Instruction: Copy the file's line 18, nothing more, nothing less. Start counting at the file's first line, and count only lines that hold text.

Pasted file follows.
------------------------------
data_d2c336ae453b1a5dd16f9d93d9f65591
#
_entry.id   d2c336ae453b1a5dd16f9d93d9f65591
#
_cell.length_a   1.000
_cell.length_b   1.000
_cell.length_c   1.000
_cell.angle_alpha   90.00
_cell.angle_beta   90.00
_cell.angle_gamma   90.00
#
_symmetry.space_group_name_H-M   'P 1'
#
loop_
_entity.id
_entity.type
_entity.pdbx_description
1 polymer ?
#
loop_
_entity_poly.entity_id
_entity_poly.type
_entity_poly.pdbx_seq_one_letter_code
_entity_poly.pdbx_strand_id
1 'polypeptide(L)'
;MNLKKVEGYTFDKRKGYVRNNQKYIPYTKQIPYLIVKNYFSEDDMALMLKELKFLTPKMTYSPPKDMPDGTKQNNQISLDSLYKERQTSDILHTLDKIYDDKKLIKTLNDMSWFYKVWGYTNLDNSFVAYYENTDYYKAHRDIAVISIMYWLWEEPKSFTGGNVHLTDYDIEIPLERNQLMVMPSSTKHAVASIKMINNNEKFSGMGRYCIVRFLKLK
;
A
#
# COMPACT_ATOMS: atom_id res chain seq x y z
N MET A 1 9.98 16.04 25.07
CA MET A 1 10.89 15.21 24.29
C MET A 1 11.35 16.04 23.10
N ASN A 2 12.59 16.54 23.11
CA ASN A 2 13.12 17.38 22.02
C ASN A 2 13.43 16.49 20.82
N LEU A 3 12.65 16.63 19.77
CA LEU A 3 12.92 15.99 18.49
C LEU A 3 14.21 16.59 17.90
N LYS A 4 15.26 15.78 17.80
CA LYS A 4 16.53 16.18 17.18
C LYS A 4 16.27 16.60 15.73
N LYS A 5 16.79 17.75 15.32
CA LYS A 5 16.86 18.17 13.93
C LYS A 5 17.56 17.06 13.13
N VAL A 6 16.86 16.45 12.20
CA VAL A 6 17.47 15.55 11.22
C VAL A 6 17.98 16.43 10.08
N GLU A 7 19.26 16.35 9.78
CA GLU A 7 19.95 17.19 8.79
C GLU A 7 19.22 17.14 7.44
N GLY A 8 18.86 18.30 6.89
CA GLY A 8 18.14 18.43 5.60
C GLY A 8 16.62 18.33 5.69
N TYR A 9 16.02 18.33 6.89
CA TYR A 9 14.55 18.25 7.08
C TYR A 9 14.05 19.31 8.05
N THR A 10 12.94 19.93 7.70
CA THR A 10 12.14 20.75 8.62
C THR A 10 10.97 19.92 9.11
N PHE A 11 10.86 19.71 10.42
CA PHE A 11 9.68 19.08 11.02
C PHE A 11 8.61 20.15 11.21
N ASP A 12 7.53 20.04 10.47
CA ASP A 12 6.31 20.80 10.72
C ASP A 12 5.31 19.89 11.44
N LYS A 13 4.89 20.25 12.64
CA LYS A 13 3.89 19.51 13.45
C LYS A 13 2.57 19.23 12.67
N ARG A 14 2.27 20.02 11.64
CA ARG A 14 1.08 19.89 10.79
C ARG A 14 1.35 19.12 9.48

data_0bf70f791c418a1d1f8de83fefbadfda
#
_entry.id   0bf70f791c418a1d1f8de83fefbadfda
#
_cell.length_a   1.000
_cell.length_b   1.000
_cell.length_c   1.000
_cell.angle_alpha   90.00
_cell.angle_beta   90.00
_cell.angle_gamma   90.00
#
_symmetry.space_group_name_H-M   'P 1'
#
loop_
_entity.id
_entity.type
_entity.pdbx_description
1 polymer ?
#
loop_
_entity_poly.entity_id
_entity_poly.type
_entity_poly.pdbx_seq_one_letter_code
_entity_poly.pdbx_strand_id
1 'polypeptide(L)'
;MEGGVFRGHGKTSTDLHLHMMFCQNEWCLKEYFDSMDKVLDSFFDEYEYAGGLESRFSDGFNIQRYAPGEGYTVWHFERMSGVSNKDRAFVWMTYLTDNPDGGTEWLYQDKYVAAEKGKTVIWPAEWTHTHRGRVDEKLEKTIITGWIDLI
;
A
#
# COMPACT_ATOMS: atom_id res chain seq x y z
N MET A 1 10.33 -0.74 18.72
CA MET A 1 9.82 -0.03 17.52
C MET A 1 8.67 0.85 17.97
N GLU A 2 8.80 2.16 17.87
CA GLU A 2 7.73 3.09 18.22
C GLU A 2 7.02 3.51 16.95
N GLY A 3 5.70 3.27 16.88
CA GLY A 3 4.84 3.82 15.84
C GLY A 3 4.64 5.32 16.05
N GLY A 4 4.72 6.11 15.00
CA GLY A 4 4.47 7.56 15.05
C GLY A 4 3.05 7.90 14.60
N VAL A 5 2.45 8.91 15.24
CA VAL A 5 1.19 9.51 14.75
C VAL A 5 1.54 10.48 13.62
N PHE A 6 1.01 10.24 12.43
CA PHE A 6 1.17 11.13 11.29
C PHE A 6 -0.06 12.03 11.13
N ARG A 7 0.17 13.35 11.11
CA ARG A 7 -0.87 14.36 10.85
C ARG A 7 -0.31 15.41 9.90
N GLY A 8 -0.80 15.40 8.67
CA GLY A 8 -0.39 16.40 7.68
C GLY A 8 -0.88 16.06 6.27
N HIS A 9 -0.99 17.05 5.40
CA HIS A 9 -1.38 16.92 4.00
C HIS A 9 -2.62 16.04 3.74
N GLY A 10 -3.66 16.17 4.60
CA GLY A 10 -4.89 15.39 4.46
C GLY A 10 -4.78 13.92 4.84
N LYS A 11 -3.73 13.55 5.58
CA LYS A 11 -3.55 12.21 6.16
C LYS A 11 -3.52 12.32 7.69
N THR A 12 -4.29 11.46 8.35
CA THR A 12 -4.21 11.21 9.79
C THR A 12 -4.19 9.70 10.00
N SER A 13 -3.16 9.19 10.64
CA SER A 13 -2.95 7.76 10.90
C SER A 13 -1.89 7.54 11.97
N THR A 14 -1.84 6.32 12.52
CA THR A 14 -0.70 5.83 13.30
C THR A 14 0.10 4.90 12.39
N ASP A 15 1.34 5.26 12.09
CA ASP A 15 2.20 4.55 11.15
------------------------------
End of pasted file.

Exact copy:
1 polymer ?